I’ve ranted and now it is time to get constructive. Instead of hand-wringing about all silos in the worlds of health, education and social services, I’d like to propose some simple solutions to actually do something about it. This is meant for professionals, people trying to help families and families themselves.
My first suggestion:
Connection with other families. If you know of families who have a new diagnosis, or who are new to an area, please find a way to connect us up with other families in our world.
Here’s a story: A lovely soul at my work introduced me via email with another mom who lives in our neighbourhood and who also has a child with a disability. We arranged a coffee date to meet at our local Starbucks.
I’ve been living here for two months, and I’ve had contact with many providers, professionals, specialists and coordinators. This mom shared more helpful and comprehensive information in the first few minutes of our conversation than I had acquired in many hours of reading websites, looking at pamphlets and calling/emailing/meeting with professionals.
Her son is seven years older than Aaron, but this didn’t matter. In fact, it was very useful to talk to another family member who was further down the road on their journey. Here’s what was astounding to me: it took us a full 15 minutes to realize our kids have a different diagnosis. When she mentioned the Canucks Autism Network, I’m like: Oh, they have programs for kids with Down syndrome, too? And she’s like: Oh, your son has Down syndrome? Mine has autism. And we laughed and marvelled that IT DOES NOT MATTER what our kids’ diagnoses are: our journeys are almost exactly the same. Do not think that you have to connect one family up with one diagnosis with another family with the same diagnosis. Our truths transcend diagnoses.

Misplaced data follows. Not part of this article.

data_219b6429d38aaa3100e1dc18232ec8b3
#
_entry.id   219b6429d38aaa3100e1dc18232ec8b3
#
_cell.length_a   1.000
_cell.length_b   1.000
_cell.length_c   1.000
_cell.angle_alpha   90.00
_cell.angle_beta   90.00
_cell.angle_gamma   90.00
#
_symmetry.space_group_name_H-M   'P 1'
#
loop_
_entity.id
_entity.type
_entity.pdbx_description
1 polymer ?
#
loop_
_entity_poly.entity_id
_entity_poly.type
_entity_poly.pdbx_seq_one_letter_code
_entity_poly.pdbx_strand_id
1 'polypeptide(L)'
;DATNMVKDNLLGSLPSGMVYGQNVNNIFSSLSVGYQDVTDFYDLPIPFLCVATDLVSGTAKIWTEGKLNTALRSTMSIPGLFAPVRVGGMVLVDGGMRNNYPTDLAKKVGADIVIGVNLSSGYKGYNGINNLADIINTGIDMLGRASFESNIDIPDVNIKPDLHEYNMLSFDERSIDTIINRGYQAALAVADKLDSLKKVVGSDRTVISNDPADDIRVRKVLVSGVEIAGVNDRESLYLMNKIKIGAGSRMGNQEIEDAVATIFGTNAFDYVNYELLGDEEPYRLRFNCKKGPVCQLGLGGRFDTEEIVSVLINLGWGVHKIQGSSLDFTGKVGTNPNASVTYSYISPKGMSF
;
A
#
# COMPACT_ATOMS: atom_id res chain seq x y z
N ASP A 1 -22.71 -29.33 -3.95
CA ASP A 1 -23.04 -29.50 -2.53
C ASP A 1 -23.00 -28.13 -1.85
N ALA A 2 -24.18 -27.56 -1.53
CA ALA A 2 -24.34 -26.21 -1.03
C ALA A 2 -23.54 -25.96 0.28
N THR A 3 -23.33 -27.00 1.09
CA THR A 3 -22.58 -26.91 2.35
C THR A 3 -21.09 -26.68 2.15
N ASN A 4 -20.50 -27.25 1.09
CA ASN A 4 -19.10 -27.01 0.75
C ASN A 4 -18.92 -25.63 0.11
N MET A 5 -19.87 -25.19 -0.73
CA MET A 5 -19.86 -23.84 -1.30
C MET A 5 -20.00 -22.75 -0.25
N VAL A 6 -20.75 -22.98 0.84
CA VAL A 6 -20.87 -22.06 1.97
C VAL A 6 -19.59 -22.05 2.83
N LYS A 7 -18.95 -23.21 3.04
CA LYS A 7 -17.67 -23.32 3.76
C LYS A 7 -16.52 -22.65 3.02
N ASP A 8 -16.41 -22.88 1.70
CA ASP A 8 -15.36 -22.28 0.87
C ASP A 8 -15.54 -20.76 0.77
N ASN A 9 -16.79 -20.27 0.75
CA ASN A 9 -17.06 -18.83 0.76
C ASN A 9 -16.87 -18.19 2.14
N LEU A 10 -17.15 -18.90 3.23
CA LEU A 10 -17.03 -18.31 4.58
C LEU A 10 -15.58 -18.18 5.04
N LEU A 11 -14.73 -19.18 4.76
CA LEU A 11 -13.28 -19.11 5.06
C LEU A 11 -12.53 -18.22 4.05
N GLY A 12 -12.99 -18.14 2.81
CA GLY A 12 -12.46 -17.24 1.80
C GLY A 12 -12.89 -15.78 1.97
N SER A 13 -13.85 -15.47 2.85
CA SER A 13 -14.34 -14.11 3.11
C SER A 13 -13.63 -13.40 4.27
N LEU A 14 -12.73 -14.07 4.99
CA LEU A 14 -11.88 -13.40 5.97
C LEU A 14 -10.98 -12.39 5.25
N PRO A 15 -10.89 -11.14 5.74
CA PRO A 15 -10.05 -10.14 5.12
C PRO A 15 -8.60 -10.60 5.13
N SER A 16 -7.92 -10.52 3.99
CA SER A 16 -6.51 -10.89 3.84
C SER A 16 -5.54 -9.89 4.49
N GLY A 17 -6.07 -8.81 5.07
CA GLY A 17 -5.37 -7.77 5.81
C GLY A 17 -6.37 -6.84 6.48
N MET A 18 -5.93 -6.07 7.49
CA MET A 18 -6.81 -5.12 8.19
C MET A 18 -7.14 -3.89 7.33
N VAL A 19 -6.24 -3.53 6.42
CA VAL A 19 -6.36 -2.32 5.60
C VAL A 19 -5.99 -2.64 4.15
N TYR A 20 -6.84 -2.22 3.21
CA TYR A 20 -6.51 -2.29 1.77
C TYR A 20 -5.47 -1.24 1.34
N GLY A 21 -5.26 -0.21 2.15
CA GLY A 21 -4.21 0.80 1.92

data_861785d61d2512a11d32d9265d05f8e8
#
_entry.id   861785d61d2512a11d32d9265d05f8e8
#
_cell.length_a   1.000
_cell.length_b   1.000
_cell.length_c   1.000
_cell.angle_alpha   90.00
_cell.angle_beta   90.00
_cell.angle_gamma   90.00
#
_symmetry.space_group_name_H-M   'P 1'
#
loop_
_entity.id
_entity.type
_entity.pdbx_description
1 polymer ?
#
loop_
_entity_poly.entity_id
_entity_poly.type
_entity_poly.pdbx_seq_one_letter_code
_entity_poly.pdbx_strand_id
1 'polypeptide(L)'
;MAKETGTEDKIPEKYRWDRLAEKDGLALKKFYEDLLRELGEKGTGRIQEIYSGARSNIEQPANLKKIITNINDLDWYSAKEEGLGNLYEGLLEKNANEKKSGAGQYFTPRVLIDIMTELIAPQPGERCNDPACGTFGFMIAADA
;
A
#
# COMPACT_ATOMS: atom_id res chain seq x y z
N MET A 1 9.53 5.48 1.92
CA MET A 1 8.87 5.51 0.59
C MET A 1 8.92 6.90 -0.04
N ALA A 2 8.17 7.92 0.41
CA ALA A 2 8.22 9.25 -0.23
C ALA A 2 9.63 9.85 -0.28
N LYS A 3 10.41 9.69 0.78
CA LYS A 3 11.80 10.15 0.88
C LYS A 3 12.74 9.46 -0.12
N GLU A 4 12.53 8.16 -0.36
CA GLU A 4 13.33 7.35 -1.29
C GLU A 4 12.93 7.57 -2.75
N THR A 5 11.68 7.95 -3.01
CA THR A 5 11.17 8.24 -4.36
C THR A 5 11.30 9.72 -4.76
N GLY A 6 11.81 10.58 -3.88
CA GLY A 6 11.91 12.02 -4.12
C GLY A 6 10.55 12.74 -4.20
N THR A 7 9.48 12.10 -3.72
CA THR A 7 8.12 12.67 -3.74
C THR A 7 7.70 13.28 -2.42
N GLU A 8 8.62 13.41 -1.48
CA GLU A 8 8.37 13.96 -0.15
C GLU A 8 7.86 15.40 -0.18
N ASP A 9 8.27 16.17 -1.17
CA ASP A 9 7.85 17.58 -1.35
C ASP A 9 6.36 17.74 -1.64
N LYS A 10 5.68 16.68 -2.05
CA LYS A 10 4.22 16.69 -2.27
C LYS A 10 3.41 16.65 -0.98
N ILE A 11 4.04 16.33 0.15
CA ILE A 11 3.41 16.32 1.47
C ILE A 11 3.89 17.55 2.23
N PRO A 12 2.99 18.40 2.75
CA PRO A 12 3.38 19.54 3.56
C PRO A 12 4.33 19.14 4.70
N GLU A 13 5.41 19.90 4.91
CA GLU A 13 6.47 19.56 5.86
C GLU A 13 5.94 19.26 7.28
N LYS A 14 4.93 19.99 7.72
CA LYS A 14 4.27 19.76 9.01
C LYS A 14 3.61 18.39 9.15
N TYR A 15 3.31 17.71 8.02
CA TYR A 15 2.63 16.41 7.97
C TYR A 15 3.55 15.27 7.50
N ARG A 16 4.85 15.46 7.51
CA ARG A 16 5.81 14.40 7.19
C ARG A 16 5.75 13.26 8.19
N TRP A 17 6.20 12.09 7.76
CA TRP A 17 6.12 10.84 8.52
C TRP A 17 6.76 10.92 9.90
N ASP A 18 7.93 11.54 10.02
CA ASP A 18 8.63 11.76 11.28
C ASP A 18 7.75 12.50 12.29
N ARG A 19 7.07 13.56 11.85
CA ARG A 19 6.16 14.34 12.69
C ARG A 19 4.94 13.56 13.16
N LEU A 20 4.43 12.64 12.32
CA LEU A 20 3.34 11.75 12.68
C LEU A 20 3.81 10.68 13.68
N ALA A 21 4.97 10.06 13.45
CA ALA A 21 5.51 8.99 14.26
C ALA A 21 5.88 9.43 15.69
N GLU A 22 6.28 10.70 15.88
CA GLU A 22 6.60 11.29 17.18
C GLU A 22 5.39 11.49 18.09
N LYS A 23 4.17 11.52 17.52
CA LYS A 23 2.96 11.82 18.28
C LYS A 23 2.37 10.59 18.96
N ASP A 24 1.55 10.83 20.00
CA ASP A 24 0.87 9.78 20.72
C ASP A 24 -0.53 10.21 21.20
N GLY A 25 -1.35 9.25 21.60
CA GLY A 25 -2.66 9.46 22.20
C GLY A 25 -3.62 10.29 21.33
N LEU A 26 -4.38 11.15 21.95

She gave me a carefully typed up sheet of contact information about who to call to set up services. It flew right over the health, education, social services and recreation silos. She told me the most helpful of all the agencies, and even called her contact there for me the next day to follow up on an email I sent about summer camps.
We chatted animatedly for an hour. She said: it will get better. In fact, I left that meeting feeling a whole lot better. I would figure this mess out because she had figured this mess out before me. I was feeling hopeful (she had shared how her son took the bus to work, and I loved that insight into the future). I could email her anytime if I got stuck. She was kind and generous. I was a complete stranger to her and she dedicated her afternoon to me. I didn’t have to have a doctor’s note proving my kid had a disability. I didn’t have to sit there for two hours convincing her I required support. I needed help and she helped me. That was enough.
That’s the power of families. Please please find opportunities to connect us families together. It can be difficult to find these connections ourselves. For instance, even though are other families with kids with support at school, I haven’t met even one of them yet – I’m not sure how to run up to a mom in the hallway at school and ask her: Hey, does your kid have a disability? #awkward
Us families support each other by sharing our lived experiences – this is something that health/education/other professionals – however well-meaning – can never do. Step #1 to tackling daunting silos? Connect us families up. Together, we are stronger.